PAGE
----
Sunday, November 9, 2014

From cromlechs to batts



I start this morning with some BBC news, this rather tumbledown house in Pembrokeshire is to be restored by the National Trust and will eventually serve its purpose as a holiday home, it sits above St.David's Headland and belonged to a man called Glyn Griffiths who died last year, you can read Jackie Morris's blog on her next door neighbour.  Jackie Morris is a children's author and lives on the slope of this hillside which is called Carn Llidi  with her cats and dogs. In the following photo if you look at the background you will see the farmed land that abuts this rather wild and windy headland.

The photo is taken from 'Warriors Dyke' hill fort and this is the largest defending bank.


A lonely cromlech, hidden amongst the rocks looking toward Carn Llidi
St David's headland is a desolate place, but will give you a taste of Wales, the underlying rock, the boggy saturated ground.  On Carn Llidi itself are another two 'hidden' cromlechs . Why hidden? well I guess it is raids from the Irish just over the water, but the two cromlechs are against a rock base on Carn Llidi, in front funnily enough there is a concrete square, part of World War 11 defences, and it should not be forgotten that such archaeologist as Grimes, was employed by the MOD in those days to find suitable places for temporary airfields and gunnery placement. The following cromlechs are adjacent to each other.


The two cromlechs on Carn Llidi


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Yesterday the postman knocked, he was delivering two parcels, one was a book ordered just under a month ago, and I had almost given up on it, but it came from France, and I was so happy to see it, an old favourite with the picture of the Gundestrup Cauldron on the cover.


The other parcel was some batts from Limegreenjelly.  I have never spun from a batt, but basically it is similar to tops, only you have to draft it from the beginning to get the 'loft' from the wool.  The wool is handpainted, and then is carded on a drum card, you can basically change the colours around as you draft.





Starting work on the St.David's cottage




























6 comments:

  1. Lovely post, and I remember Glyn's cottage on Jackie Morris's blog. I hope the NT keep the painted roof (a century of limewash).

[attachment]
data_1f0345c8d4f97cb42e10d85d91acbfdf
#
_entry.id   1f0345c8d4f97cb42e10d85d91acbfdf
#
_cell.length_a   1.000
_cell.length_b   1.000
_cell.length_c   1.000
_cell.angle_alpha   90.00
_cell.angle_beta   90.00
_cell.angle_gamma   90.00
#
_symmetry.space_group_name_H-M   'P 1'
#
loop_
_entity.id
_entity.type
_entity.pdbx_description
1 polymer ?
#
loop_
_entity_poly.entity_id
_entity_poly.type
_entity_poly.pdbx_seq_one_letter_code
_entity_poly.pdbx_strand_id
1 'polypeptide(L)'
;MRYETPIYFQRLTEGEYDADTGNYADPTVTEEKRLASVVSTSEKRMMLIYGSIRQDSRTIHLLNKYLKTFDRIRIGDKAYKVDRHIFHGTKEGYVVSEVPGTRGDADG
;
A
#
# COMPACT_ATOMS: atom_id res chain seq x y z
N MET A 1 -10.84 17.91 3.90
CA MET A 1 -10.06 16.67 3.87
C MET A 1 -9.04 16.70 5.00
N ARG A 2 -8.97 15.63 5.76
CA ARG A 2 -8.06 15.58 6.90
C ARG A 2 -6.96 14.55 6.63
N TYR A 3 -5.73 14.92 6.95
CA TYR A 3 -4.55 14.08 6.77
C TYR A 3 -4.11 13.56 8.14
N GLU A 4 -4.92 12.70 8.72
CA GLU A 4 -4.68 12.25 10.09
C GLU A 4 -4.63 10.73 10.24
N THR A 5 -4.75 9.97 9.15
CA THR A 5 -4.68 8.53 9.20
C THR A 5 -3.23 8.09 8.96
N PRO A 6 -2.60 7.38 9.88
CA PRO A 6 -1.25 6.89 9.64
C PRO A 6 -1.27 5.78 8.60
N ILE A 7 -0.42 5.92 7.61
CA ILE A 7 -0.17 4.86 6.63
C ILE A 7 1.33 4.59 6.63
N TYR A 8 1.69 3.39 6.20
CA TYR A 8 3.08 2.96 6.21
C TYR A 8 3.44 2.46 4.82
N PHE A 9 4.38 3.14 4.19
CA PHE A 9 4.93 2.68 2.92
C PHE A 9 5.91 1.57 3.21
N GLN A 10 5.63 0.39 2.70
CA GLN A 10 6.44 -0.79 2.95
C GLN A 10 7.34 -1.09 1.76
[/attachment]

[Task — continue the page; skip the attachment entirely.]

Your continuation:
That's an area we haven't explored but would like to.

    I love the batts you bought, and they should be so pretty once spun.

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    1. I am never quite sure what those roofs are made of Jennie, there is one at Aberridi, it is a sweet little cottage though bet it never had 'mod cons'.

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  2. Looks as though this weekend will see you either with your feet up reading that interesting looking book - or working on those delightfully colourful batts - enjoy both.

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    1. Thank you Pat, the batts won, the book is full of scary photos.

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  3. I'm not familiar enough with spinning terminology to know just what you're doing with the wool, but I find the medley of colors fascinating.
    I'm pleased that Glyn's cottage will be restored--I remember taking part in a birthday card shower which Jackie organized. I wonder what happened to the huge black and white cat who shared the house with Glyn.

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    1. The cat was called Nadolig, and with an instinctive response to Glyn's forthcoming death, Nadolig moved in with the neighbours, until he died. Clever creature. Jackie keeps expensive stripey cats which look like little tigers....

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